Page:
Sunday, 22 March 2015


How we saw the solar eclipse on Friday...
through the trees

An awesome day does not begin to give yesterday's Easter festivities any credit. The WEATHER was amazing. It literally WAS the first day of spring. Winter in the shade and summer in the sun. I was mostly in the shade, but that's ok. Also i managed to get my mini exhibition/display of my class done. That was REALLY nice. When i got to school the place was buzzing. Children were running in and out and because of the great weather we were able to open all the doors to the Main Building and soon there were children running everywhere. My greatest source of joy was watching the kids play in the new garden. In fact my boys - the children of Class Three - spent most of the afternoon in it playing with their new toys. And the girls - of Class Three - spent time at the pond. Everyone tried to look for the frog. And everyone said how great it was that the back garden was now cleared up. I know i go on and on and ON about the back garden, but honestly, yesterday it really came into its own.

I met a few parents, some ex-parents, some interested people, and they were of the ilk that you know, gardening in schools is surely a good thing, especially when the children are able to do such great work.

Also from the herb spiral i was able to pluck the lavender and make this beautiful bouquet with some newly blossomed hostas. The beauty of spring embraced me so much that when i went to bed i could barely get to sleep with the excitement and adrenaline of the day. I am so lucky to have found this community.

I am also pleased to report that having accepted my somewhat slightly reduced state, the pain seemed to have abated and i felt much much better. It was such a relief. There are twinges, but once i had stopped fighting the pains, it felt like my body relaxed and i was much better. Most importantly i was not frustrated with myself, which is the source of a lot of my annoyance.

Also i ate two steaks in quick succession and whacked in some B12. That may have something to do with it.

I was reading the controversy about Roundup - well it isn't a controversy any longer. It is now more or less established that Roundup can cause cancer. My approach to pesticides is very much the way i approach the rest of life - especially education, conservation, food and health. I believe that human beings were not put on this planet to be helpless and miserable. We are inherently capable of taking care of ourselves and the resources around us, namely the planet and each other, when use judiciously are able to give us what we require.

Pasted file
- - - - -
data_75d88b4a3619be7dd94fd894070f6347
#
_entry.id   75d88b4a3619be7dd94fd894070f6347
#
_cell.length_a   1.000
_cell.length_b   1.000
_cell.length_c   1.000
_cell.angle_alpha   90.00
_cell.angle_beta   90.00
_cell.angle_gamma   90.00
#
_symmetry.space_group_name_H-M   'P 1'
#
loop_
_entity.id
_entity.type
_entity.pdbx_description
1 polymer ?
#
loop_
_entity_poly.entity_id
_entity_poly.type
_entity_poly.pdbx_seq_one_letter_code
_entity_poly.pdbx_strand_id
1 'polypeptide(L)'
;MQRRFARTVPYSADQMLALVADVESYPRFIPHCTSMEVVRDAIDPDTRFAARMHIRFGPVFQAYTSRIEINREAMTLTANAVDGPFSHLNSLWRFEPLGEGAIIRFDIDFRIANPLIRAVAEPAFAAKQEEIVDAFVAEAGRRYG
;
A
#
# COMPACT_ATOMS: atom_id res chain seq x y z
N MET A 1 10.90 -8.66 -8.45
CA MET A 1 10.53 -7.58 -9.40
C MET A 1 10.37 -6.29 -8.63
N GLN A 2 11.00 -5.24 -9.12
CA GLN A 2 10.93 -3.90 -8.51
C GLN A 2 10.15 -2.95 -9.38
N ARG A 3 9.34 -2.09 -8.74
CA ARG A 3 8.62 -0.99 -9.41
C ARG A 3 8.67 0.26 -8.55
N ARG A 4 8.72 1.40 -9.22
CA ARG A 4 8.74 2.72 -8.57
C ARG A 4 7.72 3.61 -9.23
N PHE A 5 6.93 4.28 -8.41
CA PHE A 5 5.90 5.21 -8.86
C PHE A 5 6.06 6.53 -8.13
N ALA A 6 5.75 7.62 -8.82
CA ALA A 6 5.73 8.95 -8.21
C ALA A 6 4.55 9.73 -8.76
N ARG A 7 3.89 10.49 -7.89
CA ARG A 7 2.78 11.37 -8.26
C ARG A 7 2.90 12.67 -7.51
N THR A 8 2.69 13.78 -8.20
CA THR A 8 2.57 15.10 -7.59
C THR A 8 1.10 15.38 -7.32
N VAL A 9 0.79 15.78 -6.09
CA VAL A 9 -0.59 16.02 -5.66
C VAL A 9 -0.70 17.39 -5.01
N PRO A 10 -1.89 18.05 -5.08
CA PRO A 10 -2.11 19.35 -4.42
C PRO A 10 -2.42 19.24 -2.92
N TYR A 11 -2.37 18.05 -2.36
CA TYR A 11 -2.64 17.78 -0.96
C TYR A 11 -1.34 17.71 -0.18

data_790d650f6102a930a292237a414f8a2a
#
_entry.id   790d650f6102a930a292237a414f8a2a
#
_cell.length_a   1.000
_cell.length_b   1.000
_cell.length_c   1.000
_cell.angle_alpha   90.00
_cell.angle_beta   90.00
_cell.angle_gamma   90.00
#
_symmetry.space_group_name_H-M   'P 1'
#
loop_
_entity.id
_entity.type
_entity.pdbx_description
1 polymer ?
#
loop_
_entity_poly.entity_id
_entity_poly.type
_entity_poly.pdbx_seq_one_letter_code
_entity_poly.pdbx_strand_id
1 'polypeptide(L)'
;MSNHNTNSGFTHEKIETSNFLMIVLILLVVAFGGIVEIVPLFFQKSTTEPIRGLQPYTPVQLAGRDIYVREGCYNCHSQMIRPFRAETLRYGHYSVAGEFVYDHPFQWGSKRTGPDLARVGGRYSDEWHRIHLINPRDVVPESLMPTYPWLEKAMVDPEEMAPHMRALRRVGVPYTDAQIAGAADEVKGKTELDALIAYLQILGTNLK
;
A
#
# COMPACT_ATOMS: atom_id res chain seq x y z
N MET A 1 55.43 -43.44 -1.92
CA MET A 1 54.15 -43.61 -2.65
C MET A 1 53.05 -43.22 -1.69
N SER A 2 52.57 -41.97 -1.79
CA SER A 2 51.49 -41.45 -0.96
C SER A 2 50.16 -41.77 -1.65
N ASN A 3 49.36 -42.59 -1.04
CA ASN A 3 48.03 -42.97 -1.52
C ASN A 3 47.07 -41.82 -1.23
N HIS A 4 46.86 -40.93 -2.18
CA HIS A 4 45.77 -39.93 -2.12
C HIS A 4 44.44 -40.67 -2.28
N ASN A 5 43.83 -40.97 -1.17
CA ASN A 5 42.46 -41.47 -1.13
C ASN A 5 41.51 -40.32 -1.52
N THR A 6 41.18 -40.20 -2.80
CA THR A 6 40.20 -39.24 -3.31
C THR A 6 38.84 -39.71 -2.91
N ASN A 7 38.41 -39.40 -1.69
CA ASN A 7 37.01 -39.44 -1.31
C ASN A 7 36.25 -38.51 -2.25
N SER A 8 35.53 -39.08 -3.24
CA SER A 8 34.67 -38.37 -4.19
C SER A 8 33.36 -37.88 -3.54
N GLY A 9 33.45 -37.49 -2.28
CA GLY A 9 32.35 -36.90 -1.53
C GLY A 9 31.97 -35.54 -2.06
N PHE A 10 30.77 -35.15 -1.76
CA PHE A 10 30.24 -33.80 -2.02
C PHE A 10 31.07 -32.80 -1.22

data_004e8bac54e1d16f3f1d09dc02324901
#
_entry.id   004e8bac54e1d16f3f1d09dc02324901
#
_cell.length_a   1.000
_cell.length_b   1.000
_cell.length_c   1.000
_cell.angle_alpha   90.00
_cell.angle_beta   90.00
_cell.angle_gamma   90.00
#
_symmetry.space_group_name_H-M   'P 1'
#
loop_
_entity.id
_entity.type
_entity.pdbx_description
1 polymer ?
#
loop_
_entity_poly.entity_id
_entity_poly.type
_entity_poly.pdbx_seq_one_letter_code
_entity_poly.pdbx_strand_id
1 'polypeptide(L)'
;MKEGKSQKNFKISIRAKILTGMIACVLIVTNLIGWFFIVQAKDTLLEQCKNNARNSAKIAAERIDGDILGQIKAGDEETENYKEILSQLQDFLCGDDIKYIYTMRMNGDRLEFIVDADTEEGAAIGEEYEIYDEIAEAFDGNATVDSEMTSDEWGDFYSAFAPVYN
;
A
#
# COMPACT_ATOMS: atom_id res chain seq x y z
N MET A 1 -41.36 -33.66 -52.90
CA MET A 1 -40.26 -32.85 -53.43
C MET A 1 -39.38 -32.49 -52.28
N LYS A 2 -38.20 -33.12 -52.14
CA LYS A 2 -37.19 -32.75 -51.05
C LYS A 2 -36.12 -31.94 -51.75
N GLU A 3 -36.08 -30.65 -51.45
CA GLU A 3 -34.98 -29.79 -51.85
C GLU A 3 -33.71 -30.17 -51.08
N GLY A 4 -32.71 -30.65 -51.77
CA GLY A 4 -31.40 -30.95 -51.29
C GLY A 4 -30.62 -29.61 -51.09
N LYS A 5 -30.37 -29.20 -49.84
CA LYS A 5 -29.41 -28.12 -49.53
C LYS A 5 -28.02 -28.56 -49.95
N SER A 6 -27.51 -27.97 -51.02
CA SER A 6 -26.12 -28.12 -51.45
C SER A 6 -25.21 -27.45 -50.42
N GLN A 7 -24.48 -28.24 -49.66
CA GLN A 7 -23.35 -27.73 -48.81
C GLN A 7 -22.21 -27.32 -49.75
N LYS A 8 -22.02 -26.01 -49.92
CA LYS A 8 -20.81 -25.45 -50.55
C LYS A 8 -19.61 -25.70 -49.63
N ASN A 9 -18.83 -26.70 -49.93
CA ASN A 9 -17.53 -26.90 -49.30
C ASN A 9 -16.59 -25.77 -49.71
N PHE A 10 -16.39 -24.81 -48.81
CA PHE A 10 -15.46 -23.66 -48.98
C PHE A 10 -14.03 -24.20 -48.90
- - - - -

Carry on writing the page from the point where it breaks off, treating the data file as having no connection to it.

Which brings me to the topic of death. I think that far more time needs to be invested in us coming to terms with death. Death is a beautiful thing. I know it is very painful to lose someone wee love but i was recently reading a diary entry from three years ago when a friend passed away and he was almost 70. He suffered from very poor health for at least 10 years. but it never stopped him from enjoying life. It was completely apparent that he was going to die when i last saw him and i did not really hide the fact that this was obvious. He was up and talking and bright, but his legs had completely swollen to three times their size. This is never a good sign. 

I asked him, are you afraid Eddie? And he said, Me, no never. I have had a really good run at life and i have enjoyed it completely. I am not afraid to go. I am ready. And really that was the first time i had a very close friend on the threshold, but also showing such grace about his going. And that is the thing, if you have really lived, followed whatever it is you have wanted to follow, then you are ready to go. And perhaps it is better that people understand this and work on this aspect of themselves than creating all kinds of bizzare things to help them not die.